Dis­trust, anger grip Rus­sian sports ahead of key dop­ing vote

St. Thomas Times-Journal - - SPORTS - JAMES ELLINGWORTH THE AS­SO­CI­ATED PRESS

ST. PETERS­BURG, Rus­sia — As it edges closer to a ban from the Win­ter Olympics, the Rus­sian sports world is a bit­ter place.

In­ves­ti­ga­tions into dop­ing haven’t en­cour­aged Rus­sian ath­letes to speak out about abuses. In­stead, there is a pub­lic hunt for whistle­blow­ers, or “traitors to the mother­land,” as cross-coun­try ski fed­er­a­tion pres­i­dent Ye­lena Valbe calls them.

Mean­while, Rus­sian Pres­i­dent Vladimir Putin has claimed the In­ter­na­tional Olympic Com­mit­tee — which will make the fi­nal rul­ing on Rus­sia’s el­i­gi­bil­ity — is be­ing ma­nip­u­lated by shad­owy U.S. in­ter­ests in­tent on us­ing dop­ing scan­dals to dis­grace his gov­ern­ment ahead of elec­tions in March.

Ahead of that IOC rul­ing, Rus­sian of­fi­cials face two days of World Anti-Dop­ing Agency meet­ings this week which will help de­ter­mine Rus­sia’s Olympic fu­ture.

For­mally, the is­sue on the ta­ble is the sta­tus of Rus­sia’s drug-test­ing agency, not Olympic par­tic­i­pa­tion.

WADA re­stored most of the Rus­sian agency’s key pow­ers in June and will rule this week on whether to read­mit it fully. The stick­ing point isn’t the agency’s per­for­mance, but the Rus­sian gov­ern­ment and sports or­ga­ni­za­tions’ re­luc­tance to ac­cept any re­spon­si­bil­ity for what WADA con­sid­ers a vast dop­ing scheme and coverup, in­clud­ing at the 2014 Sochi Olympics.

Since the gov­ern­ment funds RUSADA and the sports bod­ies are rep­re­sented on its board, they have to con­vince WADA they’re wor­thy trus­tees.

WADA goes into its sum­mit with a stronger hand af­ter re­veal­ing Fri­day that it now has what it be­lieves to be the data­base of test­ing re­sults from the Moscow drug-test­ing lab­o­ra­tory from 2012-15, the pe­riod when the al­leged coverup scheme was at its height. That could con­firm ear­lier whistle­blower ev­i­dence or lead to even more cases against ath­letes.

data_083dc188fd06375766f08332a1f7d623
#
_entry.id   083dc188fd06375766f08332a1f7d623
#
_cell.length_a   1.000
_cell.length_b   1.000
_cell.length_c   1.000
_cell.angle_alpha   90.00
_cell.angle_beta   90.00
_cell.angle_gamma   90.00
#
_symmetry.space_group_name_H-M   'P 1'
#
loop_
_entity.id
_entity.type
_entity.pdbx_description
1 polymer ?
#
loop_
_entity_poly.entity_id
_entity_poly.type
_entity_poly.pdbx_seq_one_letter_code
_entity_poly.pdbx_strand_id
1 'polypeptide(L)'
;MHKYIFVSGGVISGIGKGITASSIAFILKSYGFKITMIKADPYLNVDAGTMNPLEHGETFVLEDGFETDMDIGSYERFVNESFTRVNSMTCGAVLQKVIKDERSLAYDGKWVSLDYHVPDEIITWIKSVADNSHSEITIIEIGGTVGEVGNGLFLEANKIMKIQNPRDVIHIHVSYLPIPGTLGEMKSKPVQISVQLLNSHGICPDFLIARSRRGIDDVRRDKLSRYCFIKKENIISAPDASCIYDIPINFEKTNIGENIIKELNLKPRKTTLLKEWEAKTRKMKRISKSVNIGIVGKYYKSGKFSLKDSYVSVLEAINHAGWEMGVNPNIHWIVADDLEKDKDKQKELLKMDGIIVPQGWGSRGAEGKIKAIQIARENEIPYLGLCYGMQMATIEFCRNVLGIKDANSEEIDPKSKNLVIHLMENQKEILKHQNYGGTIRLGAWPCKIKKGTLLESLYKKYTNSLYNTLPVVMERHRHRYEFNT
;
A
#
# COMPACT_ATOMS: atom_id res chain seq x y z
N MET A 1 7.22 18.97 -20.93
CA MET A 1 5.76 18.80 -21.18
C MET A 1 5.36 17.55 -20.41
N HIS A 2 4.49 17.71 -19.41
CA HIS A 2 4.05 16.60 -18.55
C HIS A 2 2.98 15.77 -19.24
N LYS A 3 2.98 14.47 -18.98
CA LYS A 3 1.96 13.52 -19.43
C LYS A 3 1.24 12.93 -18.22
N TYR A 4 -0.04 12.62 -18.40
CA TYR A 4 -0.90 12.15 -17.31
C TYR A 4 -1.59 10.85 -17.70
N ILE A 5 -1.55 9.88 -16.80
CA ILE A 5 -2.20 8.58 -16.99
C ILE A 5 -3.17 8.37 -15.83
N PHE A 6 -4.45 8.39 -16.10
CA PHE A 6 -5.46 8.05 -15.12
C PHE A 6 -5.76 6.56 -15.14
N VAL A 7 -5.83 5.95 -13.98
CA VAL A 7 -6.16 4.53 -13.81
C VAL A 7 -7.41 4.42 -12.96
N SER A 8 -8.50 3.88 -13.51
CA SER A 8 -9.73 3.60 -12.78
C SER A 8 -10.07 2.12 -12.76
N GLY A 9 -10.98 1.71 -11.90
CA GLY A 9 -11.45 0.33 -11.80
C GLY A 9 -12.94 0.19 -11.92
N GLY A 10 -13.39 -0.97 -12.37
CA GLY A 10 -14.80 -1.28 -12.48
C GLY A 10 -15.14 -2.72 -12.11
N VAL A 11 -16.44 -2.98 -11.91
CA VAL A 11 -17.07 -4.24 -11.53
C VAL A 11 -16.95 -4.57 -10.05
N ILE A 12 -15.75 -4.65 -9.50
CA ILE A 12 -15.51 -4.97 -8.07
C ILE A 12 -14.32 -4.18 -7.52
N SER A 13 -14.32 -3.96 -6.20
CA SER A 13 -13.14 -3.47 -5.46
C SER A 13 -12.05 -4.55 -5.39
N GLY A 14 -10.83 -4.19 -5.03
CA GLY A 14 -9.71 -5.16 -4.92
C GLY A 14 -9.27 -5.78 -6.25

WADA’s two key de­mands are that Rus­sia ac­cepts the find­ings of WADA in­ves­ti­ga­tor Richard McLaren’s re­port from last year and that it re­leases a batch of seized urine sam­ples from the Moscow lab­o­ra­tory. Rus­sia re­fused to do ei­ther. “It’s im­pos­si­ble to agree with (the re­port), be­cause the re­port con­tains a lot of dis­crep­an­cies,” Sports Min­is­ter Pavel Kolobkov said Mon­day, adding “it will be hard for us” to con­vince WADA to re­in­state the Rus­sian agency.

Ac­cept­ing McLaren’s find­ings would mean aban­don­ing a Krem­lin line, stated reg­u­larly and ve­he­mently, that Rus­sia has never had any state in­volve­ment in dop­ing.

McLaren’s in­ves­ti­ga­tion al­leged var­i­ous of­fi­cials from the Sports Min­istry over­saw a dop­ing coverup, ve­to­ing pun­ish­ment for “pro­tected” star ath­letes. Most of the min­istry of­fi­cials named in McLaren’s re­port qui­etly re­signed or were dis­missed last year, but thenS­ports Min­is­ter Vi­taly Mutko was pro­moted to deputy prime min­is­ter and con­tin­ues to over­see prepa­ra­tions for next year’s soc­cer World Cup in Rus­sia.

Rus­sian re­la­tions with the IOC have soured af­ter it start- ed ban­ning Rus­sian ath­letes for dop­ing of­fences from the Sochi Olympics. Six have been banned so far, in­clud­ing two medal­lists , and verdicts are ex­pected within days on sev­eral more.

Still, IOC Pres­i­dent Thomas Bach has long been sup­port­ive of Rus­sia and said this month it was “un­ac­cept­able” to de­mand a blan­ket ban for Rus­sia “be­fore due process.”

Last year, Rus­sia was vi­ciously crit­i­cal of WADA but re­mained on good terms with the IOC, which ruled out a blan­ket ban from the Olympics in Rio de Janeiro and passed the de­ci­sion to in­di­vid­ual sports fed­er­a­tions. Only track and field and weightlift­ing im­posed team-wide sanc­tions. This year, Rus­sia’s tone to­ward the IOC is less warm.

“Come over to my coun­try and try to take (my medals),” Rus­sian bob­sled­der and fed­eral law­maker Alexei Vo­evoda taunted IOC dis­ci­plinary panel head De­nis Oswald in Rus­sian me­dia on Mon­day.

Pre­vi­ous dop­ing whistle­blow­ers have left Rus­sia cit­ing their per­sonal safety, but only af­ter com­ing for­ward. The IOC bans have sparked a witch-hunt in Rus­sian win­ter sports, with a cross-coun­try skier and a biathlon coach both hav­ing to is­sue state­ments deny­ing they’ve worked with WADA af­ter be­ing ac­cused by for­mer col­leagues.

THE AS­SO­CI­ATED PRESS FILES

A woman walks from the entrance of Rus­sia’s Na­tional anti-dop­ing agency, RUSADA in Moscow in 2015. World Anti-Dop­ing Agency in­ves­ti­ga­tions into dop­ing haven’t en­cour­aged Rus­sian ath­letes to speak out about abuses, but in­stead, there is a pub­lic hunt for whistle­blow­ers, as Tues­day, Rus­sia seems to move closer to a ban from the up­com­ing Win­ter Olympics.

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